If you're an aficionado of fine coffee, you probably have already seen the impact of atypical weather in Colombia on your grocery store shelf; be prepared for more. According to scientists interviewed by the New York Times, this might be an instance where global warming is going to hit you in the pocketbook; coffee prices are going up again.
Certainly the weather has been screwy in the South American country that is the No. 2 two exporter of coffee beans to the U.S. The mountain climate has been warmer and wetter than usual, retarding growth and enhancing conditions for coffee rust, a fungus that attacks coffee plants. The type of coffee bean grown in Colombia and Brazil, Arabica, is particularly valued for its rich-yet-mild flavor and lower caffeine.Yields from Colombia have dropped from 1.58 billion pounds in 2006 to 1.14 billion in 2008, 1.07 billion in 2009 and 1.2 billion in 2010. According to the International Coffee Organization, world stocks are now at their lowest levels in years.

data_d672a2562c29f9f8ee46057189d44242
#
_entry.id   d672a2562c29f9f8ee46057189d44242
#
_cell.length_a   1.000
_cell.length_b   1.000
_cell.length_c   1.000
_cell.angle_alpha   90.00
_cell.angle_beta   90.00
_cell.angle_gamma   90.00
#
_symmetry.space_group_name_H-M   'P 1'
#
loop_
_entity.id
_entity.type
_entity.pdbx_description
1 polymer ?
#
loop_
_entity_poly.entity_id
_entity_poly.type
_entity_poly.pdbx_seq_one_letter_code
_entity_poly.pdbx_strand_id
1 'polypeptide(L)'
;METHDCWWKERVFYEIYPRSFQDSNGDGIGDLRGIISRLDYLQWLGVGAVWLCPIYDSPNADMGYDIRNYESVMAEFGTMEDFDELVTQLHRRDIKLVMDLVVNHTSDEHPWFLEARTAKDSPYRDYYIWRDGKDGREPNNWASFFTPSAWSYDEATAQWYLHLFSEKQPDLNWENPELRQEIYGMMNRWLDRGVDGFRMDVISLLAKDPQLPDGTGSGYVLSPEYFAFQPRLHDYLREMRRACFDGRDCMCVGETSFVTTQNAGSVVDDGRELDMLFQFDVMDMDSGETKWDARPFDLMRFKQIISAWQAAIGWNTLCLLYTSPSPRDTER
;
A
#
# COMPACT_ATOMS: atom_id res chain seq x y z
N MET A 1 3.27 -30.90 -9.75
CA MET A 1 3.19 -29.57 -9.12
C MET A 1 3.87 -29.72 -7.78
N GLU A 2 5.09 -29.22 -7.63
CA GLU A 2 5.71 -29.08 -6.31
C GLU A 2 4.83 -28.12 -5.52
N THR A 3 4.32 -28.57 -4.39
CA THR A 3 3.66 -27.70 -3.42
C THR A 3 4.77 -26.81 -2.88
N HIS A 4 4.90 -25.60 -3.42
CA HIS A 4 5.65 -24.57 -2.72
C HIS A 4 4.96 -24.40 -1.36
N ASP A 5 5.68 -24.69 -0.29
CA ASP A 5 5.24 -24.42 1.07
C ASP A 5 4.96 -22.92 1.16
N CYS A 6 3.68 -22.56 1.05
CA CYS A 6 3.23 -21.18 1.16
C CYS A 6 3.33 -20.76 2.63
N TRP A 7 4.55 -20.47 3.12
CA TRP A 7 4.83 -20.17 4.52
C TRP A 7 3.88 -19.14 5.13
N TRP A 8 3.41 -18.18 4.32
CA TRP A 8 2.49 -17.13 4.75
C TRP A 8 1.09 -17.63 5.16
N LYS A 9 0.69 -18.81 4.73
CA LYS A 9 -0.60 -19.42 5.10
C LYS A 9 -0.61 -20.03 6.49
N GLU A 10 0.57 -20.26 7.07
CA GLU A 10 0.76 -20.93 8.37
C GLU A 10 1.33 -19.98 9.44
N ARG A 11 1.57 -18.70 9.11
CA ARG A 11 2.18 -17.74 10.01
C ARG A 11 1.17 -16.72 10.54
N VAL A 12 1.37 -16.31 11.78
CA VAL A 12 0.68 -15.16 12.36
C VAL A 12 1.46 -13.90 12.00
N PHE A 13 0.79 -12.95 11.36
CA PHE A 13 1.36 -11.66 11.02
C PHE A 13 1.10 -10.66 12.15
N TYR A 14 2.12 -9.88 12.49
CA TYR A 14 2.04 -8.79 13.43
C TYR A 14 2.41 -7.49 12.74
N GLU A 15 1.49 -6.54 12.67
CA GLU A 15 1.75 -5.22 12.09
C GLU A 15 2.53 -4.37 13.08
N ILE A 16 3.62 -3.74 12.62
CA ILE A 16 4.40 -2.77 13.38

The coffee market has seen a rapid rise in the price of coffee futures, from $2 a pound in December to $2.85 today.
Softening the price blow to some degree is the production in Brazil, the leading exporter of Arabica beans, which had a robust 2010 crop (but is expected to have a lesser yield in 2011). Adding to the price stress is increased demand for coffee in developing countries.
Where will you see the impact? If you buy bean coffee, you probably already have; the shelf price of brands such as Folgers and Maxwell House has already crept up.
Merchants of brewed coffee like Starbucks are holding back on price increases for the time being, but can't do so forever. It's worthwhile to note, however, that the coffee beans represent only around an estimated 15% of the price of a cup of coffee in a coffee shop.
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